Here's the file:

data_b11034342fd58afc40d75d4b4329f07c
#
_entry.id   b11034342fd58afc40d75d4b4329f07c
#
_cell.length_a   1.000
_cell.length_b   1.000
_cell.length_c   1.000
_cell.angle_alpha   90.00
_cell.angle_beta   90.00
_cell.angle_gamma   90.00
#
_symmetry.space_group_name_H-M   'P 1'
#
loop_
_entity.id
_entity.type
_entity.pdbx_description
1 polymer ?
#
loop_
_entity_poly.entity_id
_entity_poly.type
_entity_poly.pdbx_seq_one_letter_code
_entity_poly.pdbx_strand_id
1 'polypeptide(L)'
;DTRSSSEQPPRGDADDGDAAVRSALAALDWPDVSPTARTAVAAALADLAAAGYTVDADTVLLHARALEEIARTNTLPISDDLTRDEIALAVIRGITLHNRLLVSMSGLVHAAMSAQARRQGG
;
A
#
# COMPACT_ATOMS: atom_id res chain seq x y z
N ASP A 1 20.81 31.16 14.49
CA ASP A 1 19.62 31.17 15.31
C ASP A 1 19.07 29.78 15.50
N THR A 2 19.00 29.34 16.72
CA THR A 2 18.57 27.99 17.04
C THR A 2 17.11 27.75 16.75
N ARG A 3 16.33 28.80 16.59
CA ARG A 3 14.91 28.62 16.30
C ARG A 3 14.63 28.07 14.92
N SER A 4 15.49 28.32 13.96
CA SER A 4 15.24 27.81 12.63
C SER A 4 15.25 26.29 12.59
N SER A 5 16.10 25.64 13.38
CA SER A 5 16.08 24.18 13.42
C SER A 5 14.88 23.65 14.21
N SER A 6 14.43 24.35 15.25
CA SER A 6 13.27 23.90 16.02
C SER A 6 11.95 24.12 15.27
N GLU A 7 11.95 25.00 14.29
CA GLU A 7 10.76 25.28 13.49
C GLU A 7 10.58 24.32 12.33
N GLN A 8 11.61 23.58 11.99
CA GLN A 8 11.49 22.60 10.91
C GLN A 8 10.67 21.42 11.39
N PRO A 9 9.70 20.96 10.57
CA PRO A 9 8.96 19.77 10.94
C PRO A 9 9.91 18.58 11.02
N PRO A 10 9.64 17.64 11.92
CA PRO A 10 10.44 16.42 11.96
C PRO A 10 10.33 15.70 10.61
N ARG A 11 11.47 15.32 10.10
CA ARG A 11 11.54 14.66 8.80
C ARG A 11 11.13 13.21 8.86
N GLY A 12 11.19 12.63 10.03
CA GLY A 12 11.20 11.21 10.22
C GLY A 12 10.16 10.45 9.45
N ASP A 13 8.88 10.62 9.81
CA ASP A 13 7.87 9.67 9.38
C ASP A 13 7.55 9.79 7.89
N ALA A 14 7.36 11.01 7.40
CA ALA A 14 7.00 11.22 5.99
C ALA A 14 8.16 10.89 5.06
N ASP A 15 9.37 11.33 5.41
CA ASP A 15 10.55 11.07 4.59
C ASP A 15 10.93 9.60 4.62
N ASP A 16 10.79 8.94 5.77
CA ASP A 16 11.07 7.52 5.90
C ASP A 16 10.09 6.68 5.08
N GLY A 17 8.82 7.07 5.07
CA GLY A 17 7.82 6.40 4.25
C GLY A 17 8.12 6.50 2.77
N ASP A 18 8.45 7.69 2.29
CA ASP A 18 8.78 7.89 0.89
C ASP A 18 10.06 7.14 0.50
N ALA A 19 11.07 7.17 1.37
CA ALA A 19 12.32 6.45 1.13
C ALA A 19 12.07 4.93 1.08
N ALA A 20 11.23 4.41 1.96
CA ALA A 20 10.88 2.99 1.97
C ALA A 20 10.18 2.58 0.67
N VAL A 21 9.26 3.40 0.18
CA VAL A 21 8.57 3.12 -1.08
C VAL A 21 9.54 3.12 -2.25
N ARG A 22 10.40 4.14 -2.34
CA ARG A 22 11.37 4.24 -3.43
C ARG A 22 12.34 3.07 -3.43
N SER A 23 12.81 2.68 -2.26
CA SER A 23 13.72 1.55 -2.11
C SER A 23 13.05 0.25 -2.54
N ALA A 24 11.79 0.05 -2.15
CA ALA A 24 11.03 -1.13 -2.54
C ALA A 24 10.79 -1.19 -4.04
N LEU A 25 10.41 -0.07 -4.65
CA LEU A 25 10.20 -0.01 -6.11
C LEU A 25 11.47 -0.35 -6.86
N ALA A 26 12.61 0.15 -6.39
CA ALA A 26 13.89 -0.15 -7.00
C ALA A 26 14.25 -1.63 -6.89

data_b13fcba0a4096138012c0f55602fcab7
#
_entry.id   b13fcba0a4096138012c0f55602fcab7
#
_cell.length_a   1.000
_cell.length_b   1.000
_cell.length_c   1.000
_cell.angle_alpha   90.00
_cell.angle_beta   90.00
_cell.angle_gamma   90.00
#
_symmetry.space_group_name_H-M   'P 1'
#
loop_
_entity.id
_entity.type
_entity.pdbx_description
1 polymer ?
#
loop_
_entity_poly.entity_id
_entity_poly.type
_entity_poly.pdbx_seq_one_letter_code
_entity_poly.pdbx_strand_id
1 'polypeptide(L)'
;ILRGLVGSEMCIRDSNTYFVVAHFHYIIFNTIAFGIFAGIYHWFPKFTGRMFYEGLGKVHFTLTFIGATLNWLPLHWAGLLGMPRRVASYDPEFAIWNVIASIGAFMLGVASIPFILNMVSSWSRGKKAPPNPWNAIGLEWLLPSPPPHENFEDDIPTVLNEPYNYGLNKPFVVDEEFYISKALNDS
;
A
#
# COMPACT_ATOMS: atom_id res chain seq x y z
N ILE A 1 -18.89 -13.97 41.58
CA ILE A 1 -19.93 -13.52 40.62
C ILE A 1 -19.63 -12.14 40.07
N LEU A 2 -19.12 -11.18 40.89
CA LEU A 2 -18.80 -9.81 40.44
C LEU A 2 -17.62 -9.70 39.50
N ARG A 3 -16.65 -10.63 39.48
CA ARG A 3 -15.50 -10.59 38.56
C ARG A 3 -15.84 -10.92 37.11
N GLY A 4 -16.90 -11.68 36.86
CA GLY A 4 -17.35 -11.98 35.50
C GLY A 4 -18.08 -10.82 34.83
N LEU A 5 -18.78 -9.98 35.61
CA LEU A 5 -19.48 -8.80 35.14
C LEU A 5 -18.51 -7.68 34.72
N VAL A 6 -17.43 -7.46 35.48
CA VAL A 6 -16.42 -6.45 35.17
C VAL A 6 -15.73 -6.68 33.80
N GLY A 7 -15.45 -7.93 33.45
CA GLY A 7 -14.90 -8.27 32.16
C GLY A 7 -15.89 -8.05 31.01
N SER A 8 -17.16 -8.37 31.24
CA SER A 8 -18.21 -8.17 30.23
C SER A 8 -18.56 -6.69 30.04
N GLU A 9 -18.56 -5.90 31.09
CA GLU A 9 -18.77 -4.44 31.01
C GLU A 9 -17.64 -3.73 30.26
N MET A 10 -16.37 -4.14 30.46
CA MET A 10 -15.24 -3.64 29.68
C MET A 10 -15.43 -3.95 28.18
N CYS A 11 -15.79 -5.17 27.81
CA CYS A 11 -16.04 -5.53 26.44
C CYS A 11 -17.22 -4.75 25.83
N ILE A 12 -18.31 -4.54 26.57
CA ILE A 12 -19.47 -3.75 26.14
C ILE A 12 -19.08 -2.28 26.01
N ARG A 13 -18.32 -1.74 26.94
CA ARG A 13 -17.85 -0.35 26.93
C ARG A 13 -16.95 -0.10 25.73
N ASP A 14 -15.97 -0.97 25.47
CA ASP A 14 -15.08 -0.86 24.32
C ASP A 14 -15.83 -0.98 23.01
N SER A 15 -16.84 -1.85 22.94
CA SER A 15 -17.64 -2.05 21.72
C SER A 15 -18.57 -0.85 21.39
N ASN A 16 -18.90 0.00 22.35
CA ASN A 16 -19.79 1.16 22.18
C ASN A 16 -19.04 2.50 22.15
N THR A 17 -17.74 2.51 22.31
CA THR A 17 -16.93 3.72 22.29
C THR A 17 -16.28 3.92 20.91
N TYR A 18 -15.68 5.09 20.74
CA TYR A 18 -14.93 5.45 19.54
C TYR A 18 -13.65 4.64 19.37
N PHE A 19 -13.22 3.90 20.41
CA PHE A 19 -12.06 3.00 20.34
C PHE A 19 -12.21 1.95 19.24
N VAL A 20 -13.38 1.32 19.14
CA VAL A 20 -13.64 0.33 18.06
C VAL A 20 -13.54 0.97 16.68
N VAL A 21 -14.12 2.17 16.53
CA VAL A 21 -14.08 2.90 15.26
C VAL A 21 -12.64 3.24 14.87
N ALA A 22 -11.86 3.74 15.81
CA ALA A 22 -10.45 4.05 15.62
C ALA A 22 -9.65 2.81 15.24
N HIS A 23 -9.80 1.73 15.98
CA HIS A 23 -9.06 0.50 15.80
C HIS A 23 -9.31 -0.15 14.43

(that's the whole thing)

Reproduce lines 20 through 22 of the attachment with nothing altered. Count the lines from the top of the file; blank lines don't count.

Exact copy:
loop_
_entity_poly.entity_id
_entity_poly.type